Media Portrayal of the CIA

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“Vodka Martini shaken, not stirred” This centerpiece of all James Bond movies has lived on in pop culture thanks to the emotions it invokes in the hearts and minds of us all. Spies in media have always had this allure to the common man. Being able to traverse the world while smoking cigars and toppling dictators has and will always be a fantasy for many. So when we sit down at our next spy movie we have to ask ourselves what’s real? The media has influenced the public into believing that the employees of the Central Intelligence Agency are reckless and womanizing when in fact they work more traditional white collar jobs.
The life of danger and excitement are an alluring cocktail to anyone wanting to be a spy. So when we watch a James Bond movie, what is fact and fiction? According to interviews with former MI6 employees the overwhelming consensus was “A lot of the time you spend at the desk” (Taylor). This is far from what the movies depict as the actual life of an intelligence officer. Their lives don’t consist of constant gunfights and martinis. According to former CIA military analyst Tara Maller, “It's about writing reports. You wouldn't want to watch an analyst at a computer writing a President's Daily Brief.” Maller is right; Homeland would not have such high ratings if we watched Carrie Mathison writing a Daily Brief. If the executive producers wanted to stick to a more realistic script the show should have been about a Special Operations Team instead of a bipolar case officer. The work of a case officer cannot even compare to the action that Hollywood depicts as the norm. When asked how close this was to the truth (the gap between case officer and special forces), former MI6 employee Richard Tomlinson said” It’s a wide ...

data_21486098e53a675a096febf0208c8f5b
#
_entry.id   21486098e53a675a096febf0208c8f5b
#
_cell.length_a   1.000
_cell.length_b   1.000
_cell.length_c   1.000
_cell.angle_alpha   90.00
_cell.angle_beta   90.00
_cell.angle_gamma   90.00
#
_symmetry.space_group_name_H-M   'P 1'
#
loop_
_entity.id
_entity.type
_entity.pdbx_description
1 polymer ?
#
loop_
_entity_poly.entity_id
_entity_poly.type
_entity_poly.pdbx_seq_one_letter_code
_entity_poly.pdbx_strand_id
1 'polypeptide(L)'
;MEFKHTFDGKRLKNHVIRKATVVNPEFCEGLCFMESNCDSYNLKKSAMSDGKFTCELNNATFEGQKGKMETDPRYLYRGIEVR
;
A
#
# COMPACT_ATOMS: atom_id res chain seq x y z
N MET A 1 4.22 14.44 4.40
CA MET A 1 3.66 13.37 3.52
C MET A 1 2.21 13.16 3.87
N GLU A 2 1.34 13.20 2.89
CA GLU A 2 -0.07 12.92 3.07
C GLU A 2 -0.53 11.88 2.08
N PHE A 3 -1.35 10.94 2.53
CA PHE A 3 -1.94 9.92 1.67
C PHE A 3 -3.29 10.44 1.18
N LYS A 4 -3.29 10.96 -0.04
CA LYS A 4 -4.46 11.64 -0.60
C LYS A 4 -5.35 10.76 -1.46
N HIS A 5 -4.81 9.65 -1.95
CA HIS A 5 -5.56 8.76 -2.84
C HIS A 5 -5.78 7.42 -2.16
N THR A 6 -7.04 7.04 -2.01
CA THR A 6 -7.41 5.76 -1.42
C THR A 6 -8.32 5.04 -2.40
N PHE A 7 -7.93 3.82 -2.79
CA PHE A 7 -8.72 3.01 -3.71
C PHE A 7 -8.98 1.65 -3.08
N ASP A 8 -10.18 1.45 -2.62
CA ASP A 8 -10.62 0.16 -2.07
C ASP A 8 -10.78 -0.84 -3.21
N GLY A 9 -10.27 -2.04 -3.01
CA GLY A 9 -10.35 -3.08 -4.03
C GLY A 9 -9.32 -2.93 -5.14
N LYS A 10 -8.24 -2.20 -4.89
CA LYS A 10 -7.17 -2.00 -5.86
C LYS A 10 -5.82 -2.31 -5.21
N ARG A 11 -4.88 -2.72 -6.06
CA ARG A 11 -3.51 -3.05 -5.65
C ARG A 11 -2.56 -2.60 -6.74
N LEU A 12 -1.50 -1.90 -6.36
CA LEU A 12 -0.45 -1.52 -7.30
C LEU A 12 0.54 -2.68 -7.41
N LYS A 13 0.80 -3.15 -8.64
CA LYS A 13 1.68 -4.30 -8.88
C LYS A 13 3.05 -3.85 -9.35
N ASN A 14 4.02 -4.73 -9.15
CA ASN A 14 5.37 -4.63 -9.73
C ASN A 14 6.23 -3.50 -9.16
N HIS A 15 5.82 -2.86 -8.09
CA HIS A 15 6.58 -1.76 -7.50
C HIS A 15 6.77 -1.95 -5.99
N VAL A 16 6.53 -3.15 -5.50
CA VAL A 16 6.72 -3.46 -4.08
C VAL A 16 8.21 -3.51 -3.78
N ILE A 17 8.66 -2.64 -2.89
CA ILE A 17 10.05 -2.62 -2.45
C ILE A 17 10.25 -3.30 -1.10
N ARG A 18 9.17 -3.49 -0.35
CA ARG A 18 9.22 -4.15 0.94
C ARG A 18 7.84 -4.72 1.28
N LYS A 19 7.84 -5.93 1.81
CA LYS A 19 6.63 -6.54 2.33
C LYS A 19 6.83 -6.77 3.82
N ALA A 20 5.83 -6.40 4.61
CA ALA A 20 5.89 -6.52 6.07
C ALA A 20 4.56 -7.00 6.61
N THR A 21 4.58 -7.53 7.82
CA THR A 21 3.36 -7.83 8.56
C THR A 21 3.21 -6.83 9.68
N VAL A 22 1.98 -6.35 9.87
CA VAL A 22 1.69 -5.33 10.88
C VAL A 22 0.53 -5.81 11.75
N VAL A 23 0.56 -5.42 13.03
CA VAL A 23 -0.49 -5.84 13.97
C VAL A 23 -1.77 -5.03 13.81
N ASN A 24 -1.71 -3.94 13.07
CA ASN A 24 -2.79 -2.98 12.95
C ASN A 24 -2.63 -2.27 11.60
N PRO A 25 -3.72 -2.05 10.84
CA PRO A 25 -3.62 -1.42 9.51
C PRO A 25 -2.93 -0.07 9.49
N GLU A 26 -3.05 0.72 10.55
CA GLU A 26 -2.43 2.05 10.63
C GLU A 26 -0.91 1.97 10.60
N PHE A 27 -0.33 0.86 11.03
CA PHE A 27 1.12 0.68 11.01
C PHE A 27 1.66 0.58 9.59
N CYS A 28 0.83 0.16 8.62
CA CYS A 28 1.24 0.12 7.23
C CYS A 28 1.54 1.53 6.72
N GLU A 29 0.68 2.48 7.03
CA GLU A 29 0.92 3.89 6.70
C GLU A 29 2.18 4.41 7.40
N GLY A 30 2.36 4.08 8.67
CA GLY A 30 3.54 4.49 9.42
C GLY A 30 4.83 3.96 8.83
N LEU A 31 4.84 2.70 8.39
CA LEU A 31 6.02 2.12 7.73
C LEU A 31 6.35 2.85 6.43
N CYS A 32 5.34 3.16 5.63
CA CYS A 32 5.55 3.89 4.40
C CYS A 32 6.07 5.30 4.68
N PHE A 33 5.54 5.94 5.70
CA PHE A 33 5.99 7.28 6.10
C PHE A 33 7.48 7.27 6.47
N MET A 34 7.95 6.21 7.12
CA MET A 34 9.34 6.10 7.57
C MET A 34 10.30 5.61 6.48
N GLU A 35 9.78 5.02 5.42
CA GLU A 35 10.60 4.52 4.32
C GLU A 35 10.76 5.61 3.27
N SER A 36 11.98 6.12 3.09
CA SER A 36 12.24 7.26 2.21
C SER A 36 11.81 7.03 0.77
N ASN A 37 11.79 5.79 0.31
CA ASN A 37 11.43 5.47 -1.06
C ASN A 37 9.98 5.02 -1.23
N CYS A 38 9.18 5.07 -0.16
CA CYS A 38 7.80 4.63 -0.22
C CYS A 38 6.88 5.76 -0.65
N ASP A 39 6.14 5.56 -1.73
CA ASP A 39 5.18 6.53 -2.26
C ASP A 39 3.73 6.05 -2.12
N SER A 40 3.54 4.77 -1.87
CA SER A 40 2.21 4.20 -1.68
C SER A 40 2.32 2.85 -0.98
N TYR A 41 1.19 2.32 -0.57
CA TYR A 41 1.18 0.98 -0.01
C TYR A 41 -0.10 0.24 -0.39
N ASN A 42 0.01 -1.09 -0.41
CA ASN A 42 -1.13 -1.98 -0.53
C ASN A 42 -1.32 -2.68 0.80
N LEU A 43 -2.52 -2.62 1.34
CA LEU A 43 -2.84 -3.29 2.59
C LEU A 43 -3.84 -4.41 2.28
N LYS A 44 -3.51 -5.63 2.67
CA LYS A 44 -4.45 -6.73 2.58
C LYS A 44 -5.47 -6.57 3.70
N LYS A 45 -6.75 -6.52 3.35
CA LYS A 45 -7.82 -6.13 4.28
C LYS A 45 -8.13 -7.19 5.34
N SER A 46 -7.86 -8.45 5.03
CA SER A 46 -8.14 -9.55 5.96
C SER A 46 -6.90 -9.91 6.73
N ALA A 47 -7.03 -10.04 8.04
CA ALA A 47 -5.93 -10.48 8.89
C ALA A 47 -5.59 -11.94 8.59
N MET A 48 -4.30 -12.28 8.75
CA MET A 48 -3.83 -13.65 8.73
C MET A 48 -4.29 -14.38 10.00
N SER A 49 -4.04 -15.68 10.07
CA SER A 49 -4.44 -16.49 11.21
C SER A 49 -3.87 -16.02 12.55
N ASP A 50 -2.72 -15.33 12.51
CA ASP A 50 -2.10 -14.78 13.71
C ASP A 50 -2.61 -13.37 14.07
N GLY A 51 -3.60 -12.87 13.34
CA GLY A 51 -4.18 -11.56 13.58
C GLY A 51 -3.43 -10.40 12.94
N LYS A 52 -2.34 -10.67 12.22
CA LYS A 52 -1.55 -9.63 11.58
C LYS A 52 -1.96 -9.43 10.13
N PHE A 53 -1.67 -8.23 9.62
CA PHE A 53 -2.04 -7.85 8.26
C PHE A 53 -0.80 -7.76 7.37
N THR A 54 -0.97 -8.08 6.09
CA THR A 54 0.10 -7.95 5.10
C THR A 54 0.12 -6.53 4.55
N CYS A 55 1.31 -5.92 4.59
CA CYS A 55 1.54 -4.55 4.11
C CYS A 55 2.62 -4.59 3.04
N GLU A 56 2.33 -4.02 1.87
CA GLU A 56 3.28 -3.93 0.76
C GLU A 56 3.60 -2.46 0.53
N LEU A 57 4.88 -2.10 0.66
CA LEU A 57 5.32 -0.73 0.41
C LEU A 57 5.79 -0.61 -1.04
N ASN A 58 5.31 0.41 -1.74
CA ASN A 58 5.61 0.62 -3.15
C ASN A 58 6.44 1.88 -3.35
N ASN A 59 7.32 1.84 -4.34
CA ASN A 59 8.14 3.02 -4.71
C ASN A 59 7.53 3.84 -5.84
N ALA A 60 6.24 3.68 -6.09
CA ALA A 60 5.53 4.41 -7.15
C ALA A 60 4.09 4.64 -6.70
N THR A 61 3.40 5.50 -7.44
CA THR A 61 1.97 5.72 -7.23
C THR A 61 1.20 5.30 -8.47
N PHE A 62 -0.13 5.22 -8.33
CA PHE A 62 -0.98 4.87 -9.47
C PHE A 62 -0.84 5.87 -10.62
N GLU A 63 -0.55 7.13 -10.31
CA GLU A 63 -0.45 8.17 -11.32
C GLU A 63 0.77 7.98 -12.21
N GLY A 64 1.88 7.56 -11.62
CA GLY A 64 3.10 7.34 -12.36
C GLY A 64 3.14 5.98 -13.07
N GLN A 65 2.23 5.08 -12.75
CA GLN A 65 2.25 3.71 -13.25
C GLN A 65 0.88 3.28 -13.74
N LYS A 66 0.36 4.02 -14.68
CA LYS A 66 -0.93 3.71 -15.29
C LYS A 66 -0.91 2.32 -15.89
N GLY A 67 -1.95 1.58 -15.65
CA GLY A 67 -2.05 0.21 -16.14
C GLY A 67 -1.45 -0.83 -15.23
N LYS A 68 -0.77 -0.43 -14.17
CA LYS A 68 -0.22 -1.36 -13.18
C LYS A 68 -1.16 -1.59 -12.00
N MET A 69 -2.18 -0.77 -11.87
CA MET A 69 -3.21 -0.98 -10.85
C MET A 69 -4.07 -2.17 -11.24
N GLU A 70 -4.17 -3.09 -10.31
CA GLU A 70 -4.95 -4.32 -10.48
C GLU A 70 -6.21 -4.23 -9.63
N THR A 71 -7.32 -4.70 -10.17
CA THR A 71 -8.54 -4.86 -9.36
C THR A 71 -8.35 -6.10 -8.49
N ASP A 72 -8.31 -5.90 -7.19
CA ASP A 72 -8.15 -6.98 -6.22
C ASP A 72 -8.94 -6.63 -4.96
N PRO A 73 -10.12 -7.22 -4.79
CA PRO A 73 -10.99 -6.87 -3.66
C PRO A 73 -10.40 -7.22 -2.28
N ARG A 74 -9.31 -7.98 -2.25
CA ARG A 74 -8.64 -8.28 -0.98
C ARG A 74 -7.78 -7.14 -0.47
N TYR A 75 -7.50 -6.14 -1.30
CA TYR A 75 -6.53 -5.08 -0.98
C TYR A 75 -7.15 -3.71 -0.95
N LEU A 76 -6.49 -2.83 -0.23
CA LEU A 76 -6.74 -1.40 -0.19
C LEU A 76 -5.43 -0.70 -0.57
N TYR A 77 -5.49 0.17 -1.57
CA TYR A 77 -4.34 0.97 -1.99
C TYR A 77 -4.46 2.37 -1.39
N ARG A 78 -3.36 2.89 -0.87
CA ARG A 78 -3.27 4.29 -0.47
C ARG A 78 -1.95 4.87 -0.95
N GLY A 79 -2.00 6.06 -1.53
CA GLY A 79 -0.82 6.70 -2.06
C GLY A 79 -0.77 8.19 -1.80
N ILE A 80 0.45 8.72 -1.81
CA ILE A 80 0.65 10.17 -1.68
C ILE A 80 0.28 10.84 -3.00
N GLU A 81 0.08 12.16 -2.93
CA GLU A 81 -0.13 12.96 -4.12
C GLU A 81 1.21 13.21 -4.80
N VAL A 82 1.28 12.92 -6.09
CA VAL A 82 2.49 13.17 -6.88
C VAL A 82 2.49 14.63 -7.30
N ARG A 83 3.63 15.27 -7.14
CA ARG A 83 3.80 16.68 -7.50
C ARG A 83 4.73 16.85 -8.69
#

... middle of paper ... scripts, but offering to help with matters of verisimilitude” (Alford and Graham). Instead of changing scripts the CIA now offers filmmakers access to active-duty and “retired” case officers in order to help get the Agency’s image across in a positive light. The CIA to help influence the American publics’ opinion on Iran used Argo a recent thriller about the Iranian Hostage Crisis; this was done because of the increasing tensions going on between the West and Iran. Agro negatively depicted the Iranian government while showing the CIA in a positive and heroic stance. The film was in part to help boost anti-Iran feelings domestically incase things were to go south with current West-Iran negotiations. It shows the public that even while watching a movie the CIA is subconsciously sending foreign policy messages across the big screen.
“The name’s Bond, James Bond.”

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